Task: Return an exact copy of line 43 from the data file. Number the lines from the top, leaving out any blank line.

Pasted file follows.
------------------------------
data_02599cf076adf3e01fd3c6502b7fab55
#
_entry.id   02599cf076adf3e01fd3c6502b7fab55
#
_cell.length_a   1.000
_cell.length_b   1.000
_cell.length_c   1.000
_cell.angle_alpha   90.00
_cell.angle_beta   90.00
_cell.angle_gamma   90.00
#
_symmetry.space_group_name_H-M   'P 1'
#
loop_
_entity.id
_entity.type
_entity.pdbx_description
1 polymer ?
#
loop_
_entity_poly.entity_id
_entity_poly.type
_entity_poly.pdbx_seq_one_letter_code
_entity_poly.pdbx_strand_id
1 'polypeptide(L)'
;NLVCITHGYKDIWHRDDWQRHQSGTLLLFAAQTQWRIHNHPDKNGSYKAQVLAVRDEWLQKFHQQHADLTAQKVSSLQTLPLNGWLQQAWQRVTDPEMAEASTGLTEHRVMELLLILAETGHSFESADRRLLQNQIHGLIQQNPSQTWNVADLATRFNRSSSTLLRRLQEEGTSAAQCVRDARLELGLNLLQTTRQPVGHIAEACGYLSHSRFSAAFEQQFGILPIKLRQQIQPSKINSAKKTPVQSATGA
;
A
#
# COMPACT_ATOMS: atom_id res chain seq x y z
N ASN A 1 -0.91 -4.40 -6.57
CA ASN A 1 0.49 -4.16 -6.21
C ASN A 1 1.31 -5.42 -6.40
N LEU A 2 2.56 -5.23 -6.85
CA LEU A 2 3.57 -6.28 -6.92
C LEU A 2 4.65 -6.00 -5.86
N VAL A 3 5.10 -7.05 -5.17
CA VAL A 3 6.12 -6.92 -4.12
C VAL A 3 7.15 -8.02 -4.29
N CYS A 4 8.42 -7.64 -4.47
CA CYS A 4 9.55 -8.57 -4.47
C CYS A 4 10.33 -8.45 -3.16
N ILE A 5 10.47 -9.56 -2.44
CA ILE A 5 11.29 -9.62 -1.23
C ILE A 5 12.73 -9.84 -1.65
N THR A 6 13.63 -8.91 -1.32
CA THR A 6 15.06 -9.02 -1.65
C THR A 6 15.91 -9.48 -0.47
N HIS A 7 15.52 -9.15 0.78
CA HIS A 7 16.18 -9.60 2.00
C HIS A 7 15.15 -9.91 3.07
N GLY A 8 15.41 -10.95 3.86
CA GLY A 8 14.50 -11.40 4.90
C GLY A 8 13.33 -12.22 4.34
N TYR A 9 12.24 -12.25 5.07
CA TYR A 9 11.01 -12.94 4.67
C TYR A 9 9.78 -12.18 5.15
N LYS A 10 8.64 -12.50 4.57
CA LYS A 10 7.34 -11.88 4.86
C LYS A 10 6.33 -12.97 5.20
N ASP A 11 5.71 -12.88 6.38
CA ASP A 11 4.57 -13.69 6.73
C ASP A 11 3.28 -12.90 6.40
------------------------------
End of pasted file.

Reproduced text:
N ILE A 5 10.47 -9.56 -2.44